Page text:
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W.Va. Primary Contenders Diverge On How To Solve The Opioid Epidemic

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W.Va. Primary Contenders Diverge On How To Solve The Opioid Epidemic
The Democrats and Republicans running in the West Virginia primary don't agree on how to approach the opioid crisis.
SHOW TRANSCRIPT

The opioid addiction rate in the U.S. has reached an epidemic level. According to the National Institutes of Health, over 100 Americans die of an opioid overdose every day. It's also cost an estimated $78.5 billion a year in treatment, lost productivity and law enforcement.

The epidemic is a problem in every state, but it's notably worse in some more than others: like in West Virginia, which had the highest rate of opioid-related deaths in 2016. The crisis has taken center stage in the Mountain State, and candidates in the primaries there have different ideas to tackle the issue.

For the U.S. Senate, there's Democratic Sen. Joe Manchin, who's running for re-election. He says he wants more funding for law enforcement and treatment centers. His Democratic challenger, Paula Jean Swearengin, says she wants less criminalization for drug offenses and more oversight of the pharmaceutical industry.

Then there's the Republican side, featuring a total of three main contenders: U.S. Congressman Evan Jenkins, state Attorney General Patrick Morrisey, and former Massey Energy CEO Don Blankenship. Like the Democrats, they all have different ideas, too.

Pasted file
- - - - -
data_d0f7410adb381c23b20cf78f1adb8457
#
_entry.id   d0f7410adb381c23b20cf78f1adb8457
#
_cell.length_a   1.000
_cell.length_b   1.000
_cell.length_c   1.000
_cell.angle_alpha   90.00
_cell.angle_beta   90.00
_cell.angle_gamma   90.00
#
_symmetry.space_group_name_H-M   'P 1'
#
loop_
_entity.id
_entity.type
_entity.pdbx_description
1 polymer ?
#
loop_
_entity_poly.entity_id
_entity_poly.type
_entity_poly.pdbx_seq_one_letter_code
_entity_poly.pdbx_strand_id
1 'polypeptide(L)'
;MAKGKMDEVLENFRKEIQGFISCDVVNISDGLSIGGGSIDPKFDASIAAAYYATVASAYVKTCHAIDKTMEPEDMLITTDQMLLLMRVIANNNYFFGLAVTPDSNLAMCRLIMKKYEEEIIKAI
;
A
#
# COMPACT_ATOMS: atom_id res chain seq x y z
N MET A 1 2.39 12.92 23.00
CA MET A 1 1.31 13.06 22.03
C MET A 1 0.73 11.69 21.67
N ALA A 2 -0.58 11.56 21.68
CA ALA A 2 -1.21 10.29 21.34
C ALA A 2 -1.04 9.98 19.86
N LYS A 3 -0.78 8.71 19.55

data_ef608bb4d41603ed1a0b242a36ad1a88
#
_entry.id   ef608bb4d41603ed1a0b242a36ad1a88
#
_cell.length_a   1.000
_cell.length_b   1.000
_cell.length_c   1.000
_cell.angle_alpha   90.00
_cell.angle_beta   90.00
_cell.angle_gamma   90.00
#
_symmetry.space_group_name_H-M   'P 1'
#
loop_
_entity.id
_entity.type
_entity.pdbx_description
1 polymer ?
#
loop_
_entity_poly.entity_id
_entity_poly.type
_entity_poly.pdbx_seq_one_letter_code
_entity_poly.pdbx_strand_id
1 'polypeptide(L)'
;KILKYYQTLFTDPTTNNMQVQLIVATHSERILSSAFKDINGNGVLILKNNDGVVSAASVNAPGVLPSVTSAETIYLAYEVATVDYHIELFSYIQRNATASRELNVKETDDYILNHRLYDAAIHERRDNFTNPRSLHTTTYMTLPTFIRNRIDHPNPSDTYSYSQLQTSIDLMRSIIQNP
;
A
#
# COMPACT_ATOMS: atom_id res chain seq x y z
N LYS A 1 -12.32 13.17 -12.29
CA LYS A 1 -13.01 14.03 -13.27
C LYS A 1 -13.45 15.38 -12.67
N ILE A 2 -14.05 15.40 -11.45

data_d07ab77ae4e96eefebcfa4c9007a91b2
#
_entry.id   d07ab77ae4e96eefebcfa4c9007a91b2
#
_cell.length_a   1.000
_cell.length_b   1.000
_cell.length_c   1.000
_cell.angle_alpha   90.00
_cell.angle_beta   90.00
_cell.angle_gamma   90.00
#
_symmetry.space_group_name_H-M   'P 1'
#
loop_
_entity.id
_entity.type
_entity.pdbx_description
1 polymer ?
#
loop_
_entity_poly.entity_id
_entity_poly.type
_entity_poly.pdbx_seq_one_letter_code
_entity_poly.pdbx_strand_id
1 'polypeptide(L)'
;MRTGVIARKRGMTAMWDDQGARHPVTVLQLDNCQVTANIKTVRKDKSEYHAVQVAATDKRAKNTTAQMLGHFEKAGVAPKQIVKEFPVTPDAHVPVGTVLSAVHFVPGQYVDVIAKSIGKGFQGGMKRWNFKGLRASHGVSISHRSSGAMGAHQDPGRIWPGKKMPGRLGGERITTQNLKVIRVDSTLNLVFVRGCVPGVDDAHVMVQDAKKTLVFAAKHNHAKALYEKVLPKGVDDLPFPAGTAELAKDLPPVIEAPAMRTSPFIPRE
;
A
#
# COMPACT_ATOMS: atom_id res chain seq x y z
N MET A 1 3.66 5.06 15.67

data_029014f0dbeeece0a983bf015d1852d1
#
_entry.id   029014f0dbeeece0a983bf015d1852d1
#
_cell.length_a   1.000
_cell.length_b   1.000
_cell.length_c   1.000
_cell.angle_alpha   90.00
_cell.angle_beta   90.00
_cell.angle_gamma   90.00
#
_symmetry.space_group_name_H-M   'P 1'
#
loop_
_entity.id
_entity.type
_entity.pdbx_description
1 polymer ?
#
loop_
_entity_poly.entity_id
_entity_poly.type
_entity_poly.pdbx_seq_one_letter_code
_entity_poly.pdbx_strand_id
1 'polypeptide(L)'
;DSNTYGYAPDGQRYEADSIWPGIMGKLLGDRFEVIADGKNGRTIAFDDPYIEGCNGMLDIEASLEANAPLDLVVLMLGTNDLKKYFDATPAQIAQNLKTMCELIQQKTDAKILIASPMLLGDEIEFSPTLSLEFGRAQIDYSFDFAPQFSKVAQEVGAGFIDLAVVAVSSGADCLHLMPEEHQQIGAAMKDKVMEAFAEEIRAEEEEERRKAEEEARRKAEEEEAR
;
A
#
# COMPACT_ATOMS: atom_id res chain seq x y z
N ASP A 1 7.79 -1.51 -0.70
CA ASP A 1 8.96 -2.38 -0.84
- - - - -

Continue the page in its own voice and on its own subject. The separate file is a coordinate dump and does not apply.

Between Trump's border wall and ending sanctuary cities, they've proposed a lot of solutions: from encouraging religious leaders to join the fight against opioid use in their communities, to mandatory drug testing for every government employee and teacher.

The only thing clear now is there isn't much unity among contending West Virginia leaders on how to approach the opioid epidemic, with each Democratic and Republican candidate proposing a different plan. What makes matters more complicated is some of those solutions — like a border wall — are very partisan issues.

Considering the gravity of the epidemic in West Virginia, that leaves a lot of questions for the rest of the U.S., as leaders across the country try to figure out the best way to end the crisis.